Did the European Food Safety Authority (EFSA) mislead people about safety of aspartame, a popular artificial sweetener? It seems so because in 2013 it ignored the results of every single one of 73 studies that indicated that aspartame could be harmful while treating 84 per cent of studies providing no prima facie evidence of harm as unproblematically reliable.
A newly published paper by University of Sussex researchers has detailed serious flaws in the reassurance provided in 2013 by EFSA about the safety of aspartame.
The new study by Professor Erik Millstone and Dr Elisabeth Dawson concluded that the panel’s appraisal of the available studies was asymmetrically more alert to putative false positives than to possible false negatives. The qualitative analysis shows that very demanding criteria were used to judge putative positive studies, while far more lax and forgiving criteria were applied to putative negative studies.
Prof Millstone, an expert on food chemical safety policy, is calling for the suspension of authorisation to sell or use aspartame in the EU pending an independent and thorough re-examination of relevant evidence —including key documents that Prof Millstone says were omitted from the dossier the panel reviewed.
He is also advocating a radical overhaul of EU food safety processes including an end to behind closed door discussions.
“Our analysis of the evidence shows that, if the benchmarks the panel used to evaluate the results of reassuring studies had been consistently used to evaluate the results of studies that provided evidence that aspartame maybe unsafe then they would have been obliged to conclude there was sufficient evidence to indicate aspartame is not acceptably safe,” he said.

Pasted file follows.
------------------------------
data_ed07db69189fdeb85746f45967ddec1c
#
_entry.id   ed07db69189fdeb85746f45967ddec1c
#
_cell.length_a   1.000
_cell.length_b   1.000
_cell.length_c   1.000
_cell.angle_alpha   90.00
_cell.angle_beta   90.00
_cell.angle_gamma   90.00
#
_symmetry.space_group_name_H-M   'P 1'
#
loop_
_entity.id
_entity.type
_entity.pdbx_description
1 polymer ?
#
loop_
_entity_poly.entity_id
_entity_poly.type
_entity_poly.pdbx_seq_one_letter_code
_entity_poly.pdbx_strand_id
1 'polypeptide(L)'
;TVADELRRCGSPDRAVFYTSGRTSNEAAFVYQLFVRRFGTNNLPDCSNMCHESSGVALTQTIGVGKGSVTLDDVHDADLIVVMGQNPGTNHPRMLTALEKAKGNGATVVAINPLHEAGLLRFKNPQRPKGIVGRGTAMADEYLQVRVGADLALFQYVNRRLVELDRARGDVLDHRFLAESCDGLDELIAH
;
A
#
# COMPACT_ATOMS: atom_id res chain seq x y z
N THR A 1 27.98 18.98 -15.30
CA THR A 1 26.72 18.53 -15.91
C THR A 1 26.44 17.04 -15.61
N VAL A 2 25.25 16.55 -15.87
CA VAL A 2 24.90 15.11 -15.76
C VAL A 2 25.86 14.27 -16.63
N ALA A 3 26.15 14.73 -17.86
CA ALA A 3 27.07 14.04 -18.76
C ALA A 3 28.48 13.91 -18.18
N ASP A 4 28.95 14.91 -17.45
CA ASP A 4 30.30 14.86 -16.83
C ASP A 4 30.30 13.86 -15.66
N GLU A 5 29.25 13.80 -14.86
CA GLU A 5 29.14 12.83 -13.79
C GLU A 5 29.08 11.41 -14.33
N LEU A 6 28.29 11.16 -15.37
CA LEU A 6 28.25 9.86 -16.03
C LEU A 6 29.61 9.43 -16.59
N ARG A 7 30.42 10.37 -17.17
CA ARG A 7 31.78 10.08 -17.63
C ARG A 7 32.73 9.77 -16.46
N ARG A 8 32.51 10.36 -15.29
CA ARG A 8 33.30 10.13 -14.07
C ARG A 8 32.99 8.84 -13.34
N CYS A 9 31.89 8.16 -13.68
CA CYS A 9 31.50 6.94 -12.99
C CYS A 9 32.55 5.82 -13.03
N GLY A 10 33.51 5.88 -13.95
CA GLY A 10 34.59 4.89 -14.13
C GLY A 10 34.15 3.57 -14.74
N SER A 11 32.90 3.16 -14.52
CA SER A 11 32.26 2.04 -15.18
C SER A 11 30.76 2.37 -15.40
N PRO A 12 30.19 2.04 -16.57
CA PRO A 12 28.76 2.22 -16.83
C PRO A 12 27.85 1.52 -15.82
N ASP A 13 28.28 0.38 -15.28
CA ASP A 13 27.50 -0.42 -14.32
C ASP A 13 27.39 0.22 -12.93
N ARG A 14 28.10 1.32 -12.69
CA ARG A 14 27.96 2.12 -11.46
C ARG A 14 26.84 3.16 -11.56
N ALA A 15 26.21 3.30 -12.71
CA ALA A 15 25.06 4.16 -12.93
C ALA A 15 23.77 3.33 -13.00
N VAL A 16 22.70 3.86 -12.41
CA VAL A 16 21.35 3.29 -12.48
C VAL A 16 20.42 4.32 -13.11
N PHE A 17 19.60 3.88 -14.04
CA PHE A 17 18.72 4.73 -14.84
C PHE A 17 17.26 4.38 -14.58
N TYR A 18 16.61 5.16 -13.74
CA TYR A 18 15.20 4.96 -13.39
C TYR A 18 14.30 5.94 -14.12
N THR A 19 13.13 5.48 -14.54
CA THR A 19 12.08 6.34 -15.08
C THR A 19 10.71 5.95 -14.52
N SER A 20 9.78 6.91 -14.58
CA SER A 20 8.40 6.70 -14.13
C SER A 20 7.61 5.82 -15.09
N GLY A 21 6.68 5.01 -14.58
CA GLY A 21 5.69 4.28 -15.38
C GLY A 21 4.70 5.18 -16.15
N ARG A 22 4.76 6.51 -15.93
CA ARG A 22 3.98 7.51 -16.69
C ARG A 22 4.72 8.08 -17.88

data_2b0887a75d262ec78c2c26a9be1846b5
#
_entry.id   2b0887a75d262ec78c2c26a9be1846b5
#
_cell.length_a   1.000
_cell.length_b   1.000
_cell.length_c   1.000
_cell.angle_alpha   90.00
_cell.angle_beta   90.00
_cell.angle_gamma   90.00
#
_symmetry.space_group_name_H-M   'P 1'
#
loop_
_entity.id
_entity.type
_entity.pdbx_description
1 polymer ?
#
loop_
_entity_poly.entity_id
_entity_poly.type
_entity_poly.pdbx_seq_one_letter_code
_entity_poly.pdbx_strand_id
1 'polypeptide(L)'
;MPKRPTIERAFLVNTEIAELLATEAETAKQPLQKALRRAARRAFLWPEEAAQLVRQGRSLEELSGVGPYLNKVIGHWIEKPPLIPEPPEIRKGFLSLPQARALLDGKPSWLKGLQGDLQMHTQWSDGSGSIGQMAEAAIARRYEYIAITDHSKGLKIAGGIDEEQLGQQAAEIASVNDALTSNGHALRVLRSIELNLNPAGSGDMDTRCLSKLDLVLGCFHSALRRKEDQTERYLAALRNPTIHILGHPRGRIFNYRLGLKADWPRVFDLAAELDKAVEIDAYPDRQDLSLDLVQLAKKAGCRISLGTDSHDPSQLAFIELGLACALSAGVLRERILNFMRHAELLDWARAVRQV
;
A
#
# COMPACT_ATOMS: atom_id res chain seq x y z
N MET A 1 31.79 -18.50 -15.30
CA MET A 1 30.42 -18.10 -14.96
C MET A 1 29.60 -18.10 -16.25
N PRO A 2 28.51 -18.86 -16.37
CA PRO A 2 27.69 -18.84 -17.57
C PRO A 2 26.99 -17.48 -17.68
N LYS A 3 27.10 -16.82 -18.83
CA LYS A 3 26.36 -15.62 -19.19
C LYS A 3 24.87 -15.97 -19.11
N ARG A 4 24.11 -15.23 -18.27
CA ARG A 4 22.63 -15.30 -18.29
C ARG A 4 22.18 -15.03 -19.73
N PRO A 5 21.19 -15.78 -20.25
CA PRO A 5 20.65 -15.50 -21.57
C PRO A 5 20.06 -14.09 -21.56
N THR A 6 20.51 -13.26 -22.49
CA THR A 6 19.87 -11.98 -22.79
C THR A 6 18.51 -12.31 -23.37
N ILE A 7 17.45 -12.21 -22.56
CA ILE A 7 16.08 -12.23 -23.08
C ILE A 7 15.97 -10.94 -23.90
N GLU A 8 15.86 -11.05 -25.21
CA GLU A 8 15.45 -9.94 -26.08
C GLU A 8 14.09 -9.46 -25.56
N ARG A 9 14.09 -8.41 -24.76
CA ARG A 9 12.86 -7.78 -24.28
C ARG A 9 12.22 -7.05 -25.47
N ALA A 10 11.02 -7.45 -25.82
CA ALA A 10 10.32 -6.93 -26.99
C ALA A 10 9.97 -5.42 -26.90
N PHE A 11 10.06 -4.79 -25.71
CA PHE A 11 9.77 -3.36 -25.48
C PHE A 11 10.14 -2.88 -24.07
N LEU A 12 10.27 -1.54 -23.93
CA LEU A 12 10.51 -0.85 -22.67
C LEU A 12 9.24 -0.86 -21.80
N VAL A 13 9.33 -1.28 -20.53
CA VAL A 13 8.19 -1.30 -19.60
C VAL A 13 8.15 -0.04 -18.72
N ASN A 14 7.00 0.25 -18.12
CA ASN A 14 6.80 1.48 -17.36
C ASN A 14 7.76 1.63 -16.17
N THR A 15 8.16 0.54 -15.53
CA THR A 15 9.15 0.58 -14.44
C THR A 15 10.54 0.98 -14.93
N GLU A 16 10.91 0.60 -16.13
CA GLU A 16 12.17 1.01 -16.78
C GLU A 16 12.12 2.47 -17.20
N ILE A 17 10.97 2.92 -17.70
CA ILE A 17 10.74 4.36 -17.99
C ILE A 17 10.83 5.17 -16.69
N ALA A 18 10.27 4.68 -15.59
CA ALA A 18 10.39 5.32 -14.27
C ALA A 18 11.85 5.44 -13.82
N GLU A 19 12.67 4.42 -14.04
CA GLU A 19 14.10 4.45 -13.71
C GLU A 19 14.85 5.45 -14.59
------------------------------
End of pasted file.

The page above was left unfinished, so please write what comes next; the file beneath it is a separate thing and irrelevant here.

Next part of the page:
According to the University of Sussex research, the panel:
* Breached EFSA guidelines on risk assessment transparency on multiple grounds.
* Adopted a low-hurdle for the acceptability of negative studies – including studies previously dubbed “woefully inadequate” and “worthless” by experts.
* Applied unreachably high hurdles for ‘positive’ studies indicating adverse effects – even though many of those 73 studies were far more reliable than most of the studies that provided no indication of risk.
* Demonstrated puzzling anomalies including inconsistent and unacknowledged assumptions.
“In my opinion, based on this research, the question of whether commercial conflicts of interest may have affected the panel’s report can never be adequately ruled out because all meetings all took place behind closed doors.”
Tim Lang, Professor of Food Policy at City, University of London who was not involved in the research, said: “The paper is both important and timely. The global health advice is to reduce sugar intake, yet much of the food industry – especially soft drinks – maintains the sweetness by substituting artificial sweeteners. Millstone and Dawson help expose that strategy for what it is, a continued sweetening of the world’s diet. The healthy strategy is surely to tackle the cultural reinforcement of sweetness and to encourage less sweet foods and drinks, full stop. Surely we now argue: reduce both sugar and artificial alternatives.”
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